Monday, June 20, 2011

X-Men Origins: Wolverine (2009)

The Claws Are Out
In This Average Superhero Flick

- If you were unable to figure it out on your own, X-Men Origins: Wolverine traces the roots of Marvel superhero Wolverine before he joined the X-Men. A big action-packed mutant-filled tale, Wolverine's first live-action silver-screen solo act ends up an average superhero romp.

As simple as the idea of Wolverine's origins may sound, the film becomes plenty convoluted with every extra superhero and villain shoved into the story. Wolverine, Sabretooth, William Stryker, John Wraith, Kayla Silverfox, The Blob, Bolt, Gambit, Agent Zero, Deadpool, Weapon XI, Scott Summers....

WHOA! Too many characters! I thought the film was supposed to be about- Oh.... I dunno.... Wolverine?

Because of the large number of other characters that populate the film, the focus on Wolverine is often lost and the development of the character suffers as a result.

The many instances of clichéd dialogue and moments that link the film together do not make Wolverine any more entertaining or interesting either. How many times have we seen a hero arch his head back and scream "NOOOO!!" for a good 30 seconds or decide not to kill a bad guy because, if they did, the hero will "be no better than them"? Seriously, we have seen these movie clichés an uncountable amount of times.... Why put these types of scenes into movies anymore?

The individual characterizations of the characters throughout the film vary from poor to great and do not make up for any of the film's storytelling woes. As Wolverine (or Logan, the character's actual name) Hugh Jackman has never wowed me as much of an actor; he is not a completely bad actor but he usually does not offer up anything particularly special. However, some of Jackman's best performances have been his portrayals of Logan/Wolverine in the X-Men films and he does not disappoint in X-Men Origins: Wolverine. Jackman actually gives what I would say is his best performance of Logan/Wolverine in this film since he, as the film's lead, has more screentime in which to develop the character than he had in previous X-Men films, where he was only a supporting actor.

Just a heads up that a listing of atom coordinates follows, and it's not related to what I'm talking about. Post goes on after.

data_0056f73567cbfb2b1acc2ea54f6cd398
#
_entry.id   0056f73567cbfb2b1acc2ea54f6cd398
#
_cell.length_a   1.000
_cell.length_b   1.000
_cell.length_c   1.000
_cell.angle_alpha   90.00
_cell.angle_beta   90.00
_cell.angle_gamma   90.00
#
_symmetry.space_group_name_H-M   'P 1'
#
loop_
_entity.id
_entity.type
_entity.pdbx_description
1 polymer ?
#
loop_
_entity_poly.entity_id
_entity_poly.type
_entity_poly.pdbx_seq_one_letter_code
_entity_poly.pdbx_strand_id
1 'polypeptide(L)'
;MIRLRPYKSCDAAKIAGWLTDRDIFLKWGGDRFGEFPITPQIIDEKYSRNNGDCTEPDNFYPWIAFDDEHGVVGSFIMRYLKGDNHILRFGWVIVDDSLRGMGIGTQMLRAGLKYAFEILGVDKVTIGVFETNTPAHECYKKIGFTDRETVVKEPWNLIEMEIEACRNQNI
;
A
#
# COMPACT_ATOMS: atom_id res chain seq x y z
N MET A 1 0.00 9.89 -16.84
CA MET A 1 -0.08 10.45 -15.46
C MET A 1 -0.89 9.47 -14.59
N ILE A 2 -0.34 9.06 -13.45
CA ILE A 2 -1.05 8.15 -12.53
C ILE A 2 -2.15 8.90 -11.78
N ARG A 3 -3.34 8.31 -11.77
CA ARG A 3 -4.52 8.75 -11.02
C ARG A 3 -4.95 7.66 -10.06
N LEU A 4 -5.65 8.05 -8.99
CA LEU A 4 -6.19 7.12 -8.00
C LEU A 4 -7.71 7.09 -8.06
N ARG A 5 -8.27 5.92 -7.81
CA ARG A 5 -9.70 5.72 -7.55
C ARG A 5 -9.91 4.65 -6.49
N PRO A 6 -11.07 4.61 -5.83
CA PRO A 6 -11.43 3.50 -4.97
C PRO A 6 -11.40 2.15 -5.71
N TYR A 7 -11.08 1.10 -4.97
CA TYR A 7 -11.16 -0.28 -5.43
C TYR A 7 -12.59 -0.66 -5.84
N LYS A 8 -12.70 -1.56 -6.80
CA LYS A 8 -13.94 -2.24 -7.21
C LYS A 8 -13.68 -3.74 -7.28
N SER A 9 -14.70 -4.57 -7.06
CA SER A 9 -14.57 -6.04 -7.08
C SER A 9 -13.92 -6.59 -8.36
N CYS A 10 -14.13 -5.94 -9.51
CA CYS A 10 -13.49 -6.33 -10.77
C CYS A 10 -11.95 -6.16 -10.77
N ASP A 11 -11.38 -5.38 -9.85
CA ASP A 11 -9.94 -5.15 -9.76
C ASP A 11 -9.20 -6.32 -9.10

However, stealing the film away every time he roars into a scene is Liev Schreiber with an impressive performance as monstrous super villain Victor Creed (AKA: Sabretooth). Schreiber does what any good performer does in a mediocre-to-bad film - making the clichéd dialogue he is forced to say work and haunting the film with his presence as a formidable and likable villain character - and the film by and large owes its successful moments to him.

Where good performances exist in the film (Jackman, Schreiber; as well as Dominic Monaghan in a small role as Bolt) there are also the many bad performances among them: Danny Huston (Stryker) and Ryan Reynolds (Deadpool) are irritating, Lynn Collins gives a weak performance as Silverfox, and Taylor Kitsch (Gambit) and Daniel Henney (Agent Zero) overact their parts to death.  A film supposedly about one guy but populated with so many extra characters that are not particularly interesting nor portrayed well does not exactly hold much of a recipe for success.

But I know what you are thinking: "Who cares if the story and performances are not perfect? The action is going to be awesome!" Well, think again because the special effects are a great let-down. Sometimes the action works (the opening scenes are especially well done) but, unlike the 2008 Marvel film Iron Man or 2009 summer hit Star Trek where the effects blend perfectly into the rest of the film, the usage of green screens or CGI (computer generated imagery) creations are all-too obvious and this takes the viewer out of the film.

It seems as if director Gavin Hood's answer to everything is this kind of lackluster green screen and CGI. Need a sequence with a chopper and a copter? Make Jackman "drive" behind a green screen and CGI the rest of the scene! Creed needs to run like an animal? CGI the bad boy! Patrick Stewart makes a cameo appearance? CGI his face to look younger! The CGI never ends and, instead of real stunts, the film uses this fake-looking CGI and green screen technique in almost every frame.

Overall, I can see how X-Men Origins: Wolverine could be viewed as a marginally entertaining film. After all, Jackman was born to play Wolverine, Schreiber is a fantastic villain, and comic-book violence abounds. However, by not offering much more than your average superhero film and not operating at high enough level, Wolverine was more of a tiresome movie experience for yours truly.

CBC Rating: 5/10

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